This new authorization “would be aimed at allowing US military operations in Mali, Nigeria, Libya and possibly other countries where militants have loose or nonexistent ties to al Qaeda’s Pakistan headquarters,” administration officials told the Journal.

In reality, while exploiting Al Qaeda—and organizations with “loose or nonexistent ties” to it—as a pretext for US militarist intervention, Washington has armed and directly supported Al Qaeda-linked elements, first in Libya and now in Syria, as proxy forces in its wars for regime-change.

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The buildup of AFRICOM and the preparation of new wars on the continent make clear that the interventions in Libya and Syria are only the beginning of what amounts to a global offensive aimed at re-dividing and re-colonizing much of the world. This eruption of American militarism, the byproduct of the historic crisis of US and world capitalism, goes hand in hand with ever more savage attacks on the social conditions and democratic rights of the working class at home.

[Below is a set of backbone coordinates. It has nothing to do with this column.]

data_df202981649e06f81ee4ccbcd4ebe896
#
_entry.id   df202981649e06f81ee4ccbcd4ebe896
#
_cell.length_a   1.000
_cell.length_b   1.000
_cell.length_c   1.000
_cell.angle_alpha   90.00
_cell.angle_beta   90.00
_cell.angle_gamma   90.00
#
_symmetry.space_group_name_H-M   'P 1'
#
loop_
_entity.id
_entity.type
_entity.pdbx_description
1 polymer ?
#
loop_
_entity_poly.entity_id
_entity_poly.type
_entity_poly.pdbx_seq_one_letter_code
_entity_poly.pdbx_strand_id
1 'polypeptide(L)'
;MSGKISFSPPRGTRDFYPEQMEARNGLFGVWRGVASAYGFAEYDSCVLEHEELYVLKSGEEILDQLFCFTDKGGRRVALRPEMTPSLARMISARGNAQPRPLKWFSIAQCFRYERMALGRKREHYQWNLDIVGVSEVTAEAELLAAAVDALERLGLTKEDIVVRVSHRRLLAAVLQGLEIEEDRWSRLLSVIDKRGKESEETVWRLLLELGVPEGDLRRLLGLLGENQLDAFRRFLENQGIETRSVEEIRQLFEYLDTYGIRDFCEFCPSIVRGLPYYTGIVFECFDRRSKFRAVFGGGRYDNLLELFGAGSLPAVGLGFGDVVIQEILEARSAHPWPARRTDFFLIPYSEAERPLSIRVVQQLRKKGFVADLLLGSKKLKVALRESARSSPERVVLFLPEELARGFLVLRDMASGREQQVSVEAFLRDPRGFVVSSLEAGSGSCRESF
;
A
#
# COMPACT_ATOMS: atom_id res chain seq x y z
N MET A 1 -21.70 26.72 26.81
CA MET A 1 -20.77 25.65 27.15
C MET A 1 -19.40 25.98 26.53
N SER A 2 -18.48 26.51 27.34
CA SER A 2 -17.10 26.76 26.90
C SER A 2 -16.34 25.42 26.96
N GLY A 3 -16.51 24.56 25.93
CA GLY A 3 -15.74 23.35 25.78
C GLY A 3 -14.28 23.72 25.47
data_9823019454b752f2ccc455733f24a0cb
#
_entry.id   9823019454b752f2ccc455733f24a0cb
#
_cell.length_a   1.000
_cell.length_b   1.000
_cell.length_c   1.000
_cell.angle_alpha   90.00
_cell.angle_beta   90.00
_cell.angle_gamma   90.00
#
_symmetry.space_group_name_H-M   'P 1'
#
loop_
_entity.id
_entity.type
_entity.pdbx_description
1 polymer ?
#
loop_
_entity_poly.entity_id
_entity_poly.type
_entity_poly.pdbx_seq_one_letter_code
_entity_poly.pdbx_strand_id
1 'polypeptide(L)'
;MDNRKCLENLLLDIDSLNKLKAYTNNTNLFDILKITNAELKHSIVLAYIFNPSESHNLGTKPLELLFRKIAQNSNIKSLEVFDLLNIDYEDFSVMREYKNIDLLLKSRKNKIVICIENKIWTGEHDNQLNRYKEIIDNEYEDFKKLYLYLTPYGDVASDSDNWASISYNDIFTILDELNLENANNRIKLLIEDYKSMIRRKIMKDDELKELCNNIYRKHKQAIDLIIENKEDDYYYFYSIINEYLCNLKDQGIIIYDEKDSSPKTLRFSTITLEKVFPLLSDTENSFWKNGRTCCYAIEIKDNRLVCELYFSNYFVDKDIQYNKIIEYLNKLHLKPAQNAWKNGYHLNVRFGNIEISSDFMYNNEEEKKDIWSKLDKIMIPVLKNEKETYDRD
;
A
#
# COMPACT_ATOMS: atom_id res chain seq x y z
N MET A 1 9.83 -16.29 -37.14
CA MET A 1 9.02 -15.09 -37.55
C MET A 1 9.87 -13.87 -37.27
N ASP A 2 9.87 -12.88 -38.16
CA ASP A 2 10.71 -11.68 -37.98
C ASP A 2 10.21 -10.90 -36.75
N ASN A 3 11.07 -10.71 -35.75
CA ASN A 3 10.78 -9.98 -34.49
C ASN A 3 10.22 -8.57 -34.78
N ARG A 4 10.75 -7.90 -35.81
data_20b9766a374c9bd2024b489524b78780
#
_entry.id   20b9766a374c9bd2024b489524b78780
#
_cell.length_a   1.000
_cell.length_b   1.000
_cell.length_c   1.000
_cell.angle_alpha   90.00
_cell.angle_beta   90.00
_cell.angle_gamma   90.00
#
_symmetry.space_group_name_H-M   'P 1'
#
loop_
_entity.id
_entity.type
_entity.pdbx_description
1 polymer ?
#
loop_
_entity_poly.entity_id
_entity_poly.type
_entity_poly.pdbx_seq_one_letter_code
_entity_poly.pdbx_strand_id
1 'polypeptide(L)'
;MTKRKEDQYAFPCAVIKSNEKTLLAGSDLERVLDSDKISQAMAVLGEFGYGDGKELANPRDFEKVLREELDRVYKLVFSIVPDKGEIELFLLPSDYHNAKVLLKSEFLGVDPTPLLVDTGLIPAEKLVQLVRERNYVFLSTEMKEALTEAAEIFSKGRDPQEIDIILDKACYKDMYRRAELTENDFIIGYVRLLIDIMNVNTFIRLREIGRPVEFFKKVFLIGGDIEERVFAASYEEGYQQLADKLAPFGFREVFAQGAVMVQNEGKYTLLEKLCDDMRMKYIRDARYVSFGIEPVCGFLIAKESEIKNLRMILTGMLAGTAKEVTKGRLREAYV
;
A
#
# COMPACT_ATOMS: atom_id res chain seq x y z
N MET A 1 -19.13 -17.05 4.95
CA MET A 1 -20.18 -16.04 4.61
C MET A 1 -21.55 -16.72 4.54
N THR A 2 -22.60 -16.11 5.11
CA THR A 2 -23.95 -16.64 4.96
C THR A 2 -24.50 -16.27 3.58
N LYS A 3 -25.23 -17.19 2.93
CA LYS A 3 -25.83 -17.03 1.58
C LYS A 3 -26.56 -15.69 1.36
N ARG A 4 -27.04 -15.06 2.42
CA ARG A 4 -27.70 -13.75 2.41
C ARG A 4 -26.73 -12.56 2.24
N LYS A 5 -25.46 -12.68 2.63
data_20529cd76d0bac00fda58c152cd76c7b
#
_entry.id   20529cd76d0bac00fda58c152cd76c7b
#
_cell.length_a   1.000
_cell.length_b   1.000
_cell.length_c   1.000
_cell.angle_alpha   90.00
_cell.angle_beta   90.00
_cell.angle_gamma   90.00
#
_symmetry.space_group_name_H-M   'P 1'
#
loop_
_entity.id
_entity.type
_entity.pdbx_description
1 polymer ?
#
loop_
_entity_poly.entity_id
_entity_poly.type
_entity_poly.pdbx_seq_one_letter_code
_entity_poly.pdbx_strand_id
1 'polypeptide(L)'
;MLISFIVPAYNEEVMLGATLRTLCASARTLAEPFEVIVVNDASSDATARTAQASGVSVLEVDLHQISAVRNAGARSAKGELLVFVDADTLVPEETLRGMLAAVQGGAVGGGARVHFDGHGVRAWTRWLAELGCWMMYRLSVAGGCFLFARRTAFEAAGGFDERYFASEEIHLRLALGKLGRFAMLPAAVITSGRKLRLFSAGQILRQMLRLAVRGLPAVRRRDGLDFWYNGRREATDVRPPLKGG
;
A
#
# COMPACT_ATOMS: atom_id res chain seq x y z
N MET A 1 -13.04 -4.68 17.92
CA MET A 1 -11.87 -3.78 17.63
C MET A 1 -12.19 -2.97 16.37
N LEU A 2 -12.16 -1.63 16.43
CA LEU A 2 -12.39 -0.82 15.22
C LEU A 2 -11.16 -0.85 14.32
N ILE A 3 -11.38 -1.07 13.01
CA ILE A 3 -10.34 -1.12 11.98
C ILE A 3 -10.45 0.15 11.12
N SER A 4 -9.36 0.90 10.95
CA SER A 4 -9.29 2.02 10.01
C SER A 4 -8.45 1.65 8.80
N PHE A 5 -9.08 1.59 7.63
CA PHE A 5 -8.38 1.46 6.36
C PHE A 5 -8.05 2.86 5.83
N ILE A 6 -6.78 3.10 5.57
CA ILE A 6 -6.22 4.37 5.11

Will Americans ever seriously connect the dots to the grotesque amorality and illegality of US militarism and its devastating impact on the world’s populations as well as the impoverishment of -- and susceptibility to a much provoked blowback upon -- our own?